Nige­ria faces cur­rency woes in wake of oil price plunge

The Pak Banker - - MARKETS/SPORTS -

Onele Vin­cent and his col­leagues are fed up with the ris­ing cost of liv­ing. So they de­cided to do some­thing about it and led a noisy protest at a top La­gos ho­tel where they work. "Things are more ex­pen­sive, rent is high, food is high," Vin­cent told AFP last week in the lobby of the South­ern Sun ho­tel, a favourite of the monied elite, politi­cians and ex­pa­tri­ates.

"Ev­ery­thing has in­creased and yet the staff salary has re­mained the same." Vin­cent and the other ho­tel work­ers are far from alone voices in Nige­ria, where many are feel­ing the pain as Africa's big­gest oil pro­ducer strug­gles to adapt to the record lows of global oil prices and its naira cur­rency is un­der de­val­u­a­tion pres­sure.

Daily news­pa­per head­lines warn of "Hard times ahead", while many bill­boards in the com­mer­cial hub of La­gos stand stark white, just blank signs, an in­di­ca­tion that com­pa­nies are trim­ming costs.

Even high fliers are tak­ing a hit. Im­porters of French wine com­plain that de­mand has dried up. Lux­ury car deal­ers and real es­tate agents say busi­ness has dwin­dled.

Africa's lead­ing econ­omy is pro­jected to have grown by 3.0 per­cent in 2015, its slow­est pace in over a decade, ac­cord­ing to an In­ter­na­tional Mon­e­tary Fund re­port in Jan­uary. Un­like Nor­way, which in­vested hun­dreds of bil­lions of dol­lars of its oil money into stocks, bonds and real es­tate, Nige­ria spent its riches when times were good. Now that crude prices have slumped more than two-thirds since $100 per bar­rel in mid-2014, Nige­ria is ex­posed.

Dol­lar re­serves cur­rently stand at a low of $28 bil­lion -- $20 bil­lion less than in April 2013. There is only enough for five months of im­ports for a coun­try heav­ily de­pen­dent on for­eign goods.

While the huge drop in oil prices is a ma­jor headache for Nige­ria, an­a­lysts say it is the govern­ment's re­sponse that is the big­gest cause for con­cern.

The cen­tral bank gov­er­nor, God­win Eme­fiele, on Tues­day dis­missed calls to de­value the naira in his mon­e­tary pol­icy com­mit­tee state­ment. In­stead he chose to con­tinue prop­ping up the cur­rency at 197199 naira to the dol­lar and main­tain for­eignex­change re­stric­tions. As a re­sult, the naira on the black mar­ket is hov­er­ing around a record low of 305, fu­elling com­plaints from do­mes­tic and for­eign busi­nesses who can't ac­cess dol­lars needed for im­ports.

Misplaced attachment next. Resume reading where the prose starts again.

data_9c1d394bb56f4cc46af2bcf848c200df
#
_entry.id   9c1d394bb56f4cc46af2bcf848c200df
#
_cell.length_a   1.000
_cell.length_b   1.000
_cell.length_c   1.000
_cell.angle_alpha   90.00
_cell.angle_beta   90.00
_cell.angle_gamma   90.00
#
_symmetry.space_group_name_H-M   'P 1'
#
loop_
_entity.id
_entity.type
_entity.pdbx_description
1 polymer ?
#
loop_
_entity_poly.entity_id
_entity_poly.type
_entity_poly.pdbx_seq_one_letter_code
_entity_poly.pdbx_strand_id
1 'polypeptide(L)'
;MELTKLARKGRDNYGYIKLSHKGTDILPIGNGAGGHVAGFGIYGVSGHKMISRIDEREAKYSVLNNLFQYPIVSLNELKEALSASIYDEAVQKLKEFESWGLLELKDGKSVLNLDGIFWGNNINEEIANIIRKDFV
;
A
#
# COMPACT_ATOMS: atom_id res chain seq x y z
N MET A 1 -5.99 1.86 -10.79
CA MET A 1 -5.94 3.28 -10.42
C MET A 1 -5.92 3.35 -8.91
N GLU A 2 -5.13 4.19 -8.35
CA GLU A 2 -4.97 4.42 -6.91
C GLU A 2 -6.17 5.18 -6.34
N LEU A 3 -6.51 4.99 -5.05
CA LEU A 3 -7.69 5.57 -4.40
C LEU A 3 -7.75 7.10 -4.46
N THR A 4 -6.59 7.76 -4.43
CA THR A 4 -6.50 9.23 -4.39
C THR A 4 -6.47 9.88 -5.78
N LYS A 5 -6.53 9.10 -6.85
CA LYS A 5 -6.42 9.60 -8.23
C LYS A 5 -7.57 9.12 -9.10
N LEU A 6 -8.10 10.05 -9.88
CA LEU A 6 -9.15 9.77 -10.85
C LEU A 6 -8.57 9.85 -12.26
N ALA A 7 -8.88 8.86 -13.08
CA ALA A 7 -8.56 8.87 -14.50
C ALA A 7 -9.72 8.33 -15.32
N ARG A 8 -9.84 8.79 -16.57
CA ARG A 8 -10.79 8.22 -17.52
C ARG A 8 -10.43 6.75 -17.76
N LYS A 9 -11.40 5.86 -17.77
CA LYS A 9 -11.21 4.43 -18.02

With lit­tle do­mes­tic man­u­fac­tur­ing and years of un­der-in­vest­ment, mis­man­age­ment and cor­rup­tion in the oil sec­tor, Nige­ria de­pends on im­ports for al­most ev­ery­thing, from milk and ma­chin­ery to pe­tro­leum prod­ucts. Jit­tery in­vestors, fear­ing the in­evitable de­val­u­a­tion of the naira, have held off do­ing busi­ness in the coun­try un­til there is a clearer mon­e­tary pol­icy.

"The sit­u­a­tion right now is caus­ing a lot of anx­i­ety and un­cer­tainty be­cause no one knows how to plan for it," said Anna Rosen­burg, emerg­ing mar­kets an­a­lyst at Fron­tier Strat­egy Group. "Ev­ery­one is com­plain­ing about the lack of di­rec­tion from the govern­ment." At­tempts to shore up the naira are de­signed to pro­tect the na­tion's dol­lar re­serves. But the tight forex con­trols have led to ac­cu­sa­tions growth is be­ing stran­gled in Africa's most pop­u­lous coun­try.

"At this stage, a weaker naira is less im­por­tant for fos­ter­ing the re­sump­tion of needed in­ter­na­tional in­vest­ment flows than the lift­ing of the for­eign ex­change re­stric­tion," JF Ruhashyankiko, a Gold­man Sachs econ­o­mist, said in an in­vestor note.

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